My son’s revising for exams at the moment. I used to be a teacher. One of the things that I’m trying to get across to him is the importance of ‘spaced repetition’.

This post is interesting because it takes that idea and suggests that the best newsletters are ones that help you understand key concepts by giving examples on a regular basis. The author suggests that, in this way, you can effectively write a book.

AI-generated image created by Midjourney with prompt: "a calendar with different colored dots on turquoise background, in the style of light gray and orange, personal iconography, #vfxfriday, oshare kei, hallyu, flat form --ar 142:75"
Spaced repetition is a learning technique where you embed things into memory by re-studying them on a regular basis – for example, organising flash cards so that each new concept is refreshed after a day, then a week, then a month, then a year. One of the unappreciated functions of many newsletters – to be clear, not this newsletter, but other newsletters – is to function as an ad-hoc spaced repetition system.


One thing I wonder about is which kinds of topics are better served by newsletters, and which are better served by books. Presumably if you’re creating a complex argument that requires the reader to hold in mind various ideas that build together, a book is a better fit than a newsletter.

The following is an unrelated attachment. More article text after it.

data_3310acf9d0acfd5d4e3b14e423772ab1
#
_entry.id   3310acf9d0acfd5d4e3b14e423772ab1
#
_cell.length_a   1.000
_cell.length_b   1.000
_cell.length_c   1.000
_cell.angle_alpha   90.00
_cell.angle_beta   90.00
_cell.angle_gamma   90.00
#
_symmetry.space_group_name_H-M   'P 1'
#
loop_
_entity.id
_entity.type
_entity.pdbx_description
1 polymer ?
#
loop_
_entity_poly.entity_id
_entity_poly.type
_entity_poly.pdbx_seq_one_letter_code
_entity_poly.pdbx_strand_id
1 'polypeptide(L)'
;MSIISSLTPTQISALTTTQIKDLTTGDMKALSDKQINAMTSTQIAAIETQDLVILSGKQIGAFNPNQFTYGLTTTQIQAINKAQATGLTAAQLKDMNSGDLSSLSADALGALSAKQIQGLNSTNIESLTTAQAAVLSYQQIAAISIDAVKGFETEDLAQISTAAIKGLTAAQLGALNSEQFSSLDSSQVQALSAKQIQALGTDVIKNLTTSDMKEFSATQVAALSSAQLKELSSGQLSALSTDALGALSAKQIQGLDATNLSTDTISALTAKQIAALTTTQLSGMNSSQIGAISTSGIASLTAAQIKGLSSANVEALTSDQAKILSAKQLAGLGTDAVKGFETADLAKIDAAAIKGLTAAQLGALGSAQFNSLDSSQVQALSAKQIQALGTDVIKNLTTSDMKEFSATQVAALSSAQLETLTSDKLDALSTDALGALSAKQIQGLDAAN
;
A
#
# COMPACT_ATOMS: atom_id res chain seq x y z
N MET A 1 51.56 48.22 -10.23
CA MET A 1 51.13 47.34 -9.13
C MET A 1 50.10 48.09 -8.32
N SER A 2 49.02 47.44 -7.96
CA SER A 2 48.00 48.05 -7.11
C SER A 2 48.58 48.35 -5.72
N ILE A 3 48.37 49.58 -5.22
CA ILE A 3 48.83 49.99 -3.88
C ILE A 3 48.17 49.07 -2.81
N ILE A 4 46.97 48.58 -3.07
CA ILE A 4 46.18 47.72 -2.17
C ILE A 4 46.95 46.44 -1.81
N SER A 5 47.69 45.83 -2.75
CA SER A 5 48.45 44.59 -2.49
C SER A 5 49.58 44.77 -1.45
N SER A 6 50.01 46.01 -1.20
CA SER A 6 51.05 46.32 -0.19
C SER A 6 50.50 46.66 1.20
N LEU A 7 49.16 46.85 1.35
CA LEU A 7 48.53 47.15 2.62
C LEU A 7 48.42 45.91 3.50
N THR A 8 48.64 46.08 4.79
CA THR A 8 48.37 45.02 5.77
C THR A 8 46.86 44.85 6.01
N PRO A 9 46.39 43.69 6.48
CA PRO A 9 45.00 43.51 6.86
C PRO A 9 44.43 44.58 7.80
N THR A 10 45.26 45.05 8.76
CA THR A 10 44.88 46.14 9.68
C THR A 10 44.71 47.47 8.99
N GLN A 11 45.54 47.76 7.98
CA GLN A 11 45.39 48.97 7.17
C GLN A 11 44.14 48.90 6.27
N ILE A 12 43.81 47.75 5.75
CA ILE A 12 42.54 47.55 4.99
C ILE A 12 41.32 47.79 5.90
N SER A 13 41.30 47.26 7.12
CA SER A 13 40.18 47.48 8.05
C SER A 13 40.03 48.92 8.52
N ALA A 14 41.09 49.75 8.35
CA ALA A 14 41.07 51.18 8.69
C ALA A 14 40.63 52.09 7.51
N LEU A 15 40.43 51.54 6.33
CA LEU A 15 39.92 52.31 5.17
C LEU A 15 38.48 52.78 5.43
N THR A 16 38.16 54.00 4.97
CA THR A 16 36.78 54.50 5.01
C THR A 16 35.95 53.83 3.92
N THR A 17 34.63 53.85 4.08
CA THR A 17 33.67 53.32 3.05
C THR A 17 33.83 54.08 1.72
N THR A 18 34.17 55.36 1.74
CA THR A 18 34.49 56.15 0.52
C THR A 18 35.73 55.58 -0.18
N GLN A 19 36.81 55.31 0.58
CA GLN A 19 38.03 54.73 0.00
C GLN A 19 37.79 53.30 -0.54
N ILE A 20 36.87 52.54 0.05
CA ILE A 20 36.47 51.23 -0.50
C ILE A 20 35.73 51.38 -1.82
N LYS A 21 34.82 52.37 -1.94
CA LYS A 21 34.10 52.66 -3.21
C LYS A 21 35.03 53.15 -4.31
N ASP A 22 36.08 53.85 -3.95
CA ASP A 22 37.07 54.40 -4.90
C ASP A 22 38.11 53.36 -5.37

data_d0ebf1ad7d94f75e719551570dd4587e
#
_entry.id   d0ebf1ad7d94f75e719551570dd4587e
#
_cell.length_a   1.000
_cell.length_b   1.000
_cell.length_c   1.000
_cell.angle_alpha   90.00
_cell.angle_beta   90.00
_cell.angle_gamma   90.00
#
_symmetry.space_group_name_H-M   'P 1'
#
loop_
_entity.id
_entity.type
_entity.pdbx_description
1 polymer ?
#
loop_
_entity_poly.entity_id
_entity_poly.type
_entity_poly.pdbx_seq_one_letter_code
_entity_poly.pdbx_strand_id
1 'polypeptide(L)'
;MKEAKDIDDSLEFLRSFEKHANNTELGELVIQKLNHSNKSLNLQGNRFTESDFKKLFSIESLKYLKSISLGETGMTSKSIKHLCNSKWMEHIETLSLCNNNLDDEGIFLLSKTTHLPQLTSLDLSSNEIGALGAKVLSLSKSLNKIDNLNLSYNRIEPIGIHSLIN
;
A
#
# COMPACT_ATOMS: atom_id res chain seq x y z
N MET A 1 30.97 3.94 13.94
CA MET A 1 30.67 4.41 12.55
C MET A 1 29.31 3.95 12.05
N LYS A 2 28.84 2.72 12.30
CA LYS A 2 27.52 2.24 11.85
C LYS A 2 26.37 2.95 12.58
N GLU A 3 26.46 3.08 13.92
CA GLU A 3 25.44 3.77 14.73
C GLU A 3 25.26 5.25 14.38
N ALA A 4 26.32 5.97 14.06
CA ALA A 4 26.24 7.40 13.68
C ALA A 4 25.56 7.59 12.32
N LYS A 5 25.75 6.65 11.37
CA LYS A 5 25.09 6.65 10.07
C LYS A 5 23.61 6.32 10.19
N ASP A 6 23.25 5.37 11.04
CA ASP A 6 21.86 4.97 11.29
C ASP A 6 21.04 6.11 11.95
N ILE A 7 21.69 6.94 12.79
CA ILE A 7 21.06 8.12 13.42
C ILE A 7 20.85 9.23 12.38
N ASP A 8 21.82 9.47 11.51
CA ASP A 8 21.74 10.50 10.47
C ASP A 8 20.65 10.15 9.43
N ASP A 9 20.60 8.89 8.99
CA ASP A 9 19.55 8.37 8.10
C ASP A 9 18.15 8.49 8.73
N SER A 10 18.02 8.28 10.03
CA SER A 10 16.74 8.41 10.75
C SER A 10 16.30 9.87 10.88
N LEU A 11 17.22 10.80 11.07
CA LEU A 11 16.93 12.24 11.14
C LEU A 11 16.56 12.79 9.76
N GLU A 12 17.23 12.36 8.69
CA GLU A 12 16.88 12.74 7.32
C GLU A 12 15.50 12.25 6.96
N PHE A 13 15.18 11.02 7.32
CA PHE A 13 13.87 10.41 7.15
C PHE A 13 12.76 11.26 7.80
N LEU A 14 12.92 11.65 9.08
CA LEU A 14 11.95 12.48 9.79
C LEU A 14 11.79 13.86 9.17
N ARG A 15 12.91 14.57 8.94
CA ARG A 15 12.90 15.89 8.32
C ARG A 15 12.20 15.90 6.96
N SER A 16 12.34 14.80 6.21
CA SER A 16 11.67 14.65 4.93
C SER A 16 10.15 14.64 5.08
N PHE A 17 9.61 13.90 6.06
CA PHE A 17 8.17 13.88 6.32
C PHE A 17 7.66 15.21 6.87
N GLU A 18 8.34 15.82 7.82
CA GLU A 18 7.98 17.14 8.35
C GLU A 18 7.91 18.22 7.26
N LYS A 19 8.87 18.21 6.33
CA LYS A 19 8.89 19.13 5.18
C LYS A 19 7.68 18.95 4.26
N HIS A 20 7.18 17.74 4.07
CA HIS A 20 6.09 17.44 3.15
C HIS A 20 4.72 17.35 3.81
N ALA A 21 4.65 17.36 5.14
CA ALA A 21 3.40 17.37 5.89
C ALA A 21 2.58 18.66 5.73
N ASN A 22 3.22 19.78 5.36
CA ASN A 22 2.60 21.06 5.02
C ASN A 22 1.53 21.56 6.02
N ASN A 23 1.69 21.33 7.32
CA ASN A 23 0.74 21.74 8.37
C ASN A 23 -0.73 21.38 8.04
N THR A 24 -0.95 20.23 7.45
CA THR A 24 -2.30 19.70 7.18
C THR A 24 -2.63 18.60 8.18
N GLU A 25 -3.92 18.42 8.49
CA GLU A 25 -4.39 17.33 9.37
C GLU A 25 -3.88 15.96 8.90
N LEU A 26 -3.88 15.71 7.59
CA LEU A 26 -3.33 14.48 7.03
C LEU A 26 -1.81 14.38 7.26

However, many books I read strike me as having One Big Point and then a long series of examples, and in that case I suspect a newsletter dribbling out the examples might be better for reader retention.


We spend so much time reading that it always makes me sad to think that including a little more repetition would have disproportionate impact on our ability to remember and relate to the information we’ve read. In theory we could be note-taking and flash-carding after reading, but this (frankly) feels more like a chore than a pleasure. At their best, “repetitive” newsletters are one way to achieve the same goal less aversively.

Source: Spaced Repetition Through Newsletters | Atoms vs Bits

Image: Midjourney (see alt text for prompt)